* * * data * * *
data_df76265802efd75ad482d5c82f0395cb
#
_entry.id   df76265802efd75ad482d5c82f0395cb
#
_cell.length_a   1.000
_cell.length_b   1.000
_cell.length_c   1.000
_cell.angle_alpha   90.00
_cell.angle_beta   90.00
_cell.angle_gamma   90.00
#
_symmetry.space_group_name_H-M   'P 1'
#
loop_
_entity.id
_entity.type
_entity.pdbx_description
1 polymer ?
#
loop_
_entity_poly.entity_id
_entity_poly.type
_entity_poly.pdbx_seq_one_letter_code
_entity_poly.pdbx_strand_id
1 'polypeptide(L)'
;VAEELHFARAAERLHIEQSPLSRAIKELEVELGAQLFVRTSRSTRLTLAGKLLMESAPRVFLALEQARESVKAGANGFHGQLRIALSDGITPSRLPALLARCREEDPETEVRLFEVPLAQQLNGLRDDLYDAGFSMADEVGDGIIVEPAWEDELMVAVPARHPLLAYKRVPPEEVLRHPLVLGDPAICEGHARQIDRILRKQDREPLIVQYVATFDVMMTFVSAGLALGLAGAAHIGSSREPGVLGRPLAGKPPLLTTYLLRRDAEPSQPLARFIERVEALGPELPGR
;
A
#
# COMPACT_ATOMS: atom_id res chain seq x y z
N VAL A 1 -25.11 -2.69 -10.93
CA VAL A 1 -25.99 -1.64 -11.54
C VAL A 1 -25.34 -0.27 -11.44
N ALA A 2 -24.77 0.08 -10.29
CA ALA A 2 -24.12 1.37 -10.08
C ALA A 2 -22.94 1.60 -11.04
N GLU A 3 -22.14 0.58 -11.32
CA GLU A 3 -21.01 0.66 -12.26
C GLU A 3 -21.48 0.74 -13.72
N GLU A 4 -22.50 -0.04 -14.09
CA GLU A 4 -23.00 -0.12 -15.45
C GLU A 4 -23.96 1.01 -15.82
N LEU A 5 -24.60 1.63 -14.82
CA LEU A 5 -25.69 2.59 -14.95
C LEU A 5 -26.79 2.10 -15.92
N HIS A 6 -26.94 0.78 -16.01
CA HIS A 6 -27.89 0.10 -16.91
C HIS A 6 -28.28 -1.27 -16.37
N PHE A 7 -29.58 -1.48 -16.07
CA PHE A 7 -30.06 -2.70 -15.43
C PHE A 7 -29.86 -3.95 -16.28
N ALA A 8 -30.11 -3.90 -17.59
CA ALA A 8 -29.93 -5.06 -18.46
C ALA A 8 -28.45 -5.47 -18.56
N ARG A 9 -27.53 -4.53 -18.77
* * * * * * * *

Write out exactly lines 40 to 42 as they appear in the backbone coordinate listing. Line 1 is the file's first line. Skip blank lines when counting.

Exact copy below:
N GLU A 4 -22.50 -0.04 -14.09
CA GLU A 4 -23.00 -0.12 -15.45
C GLU A 4 -23.96 1.01 -15.82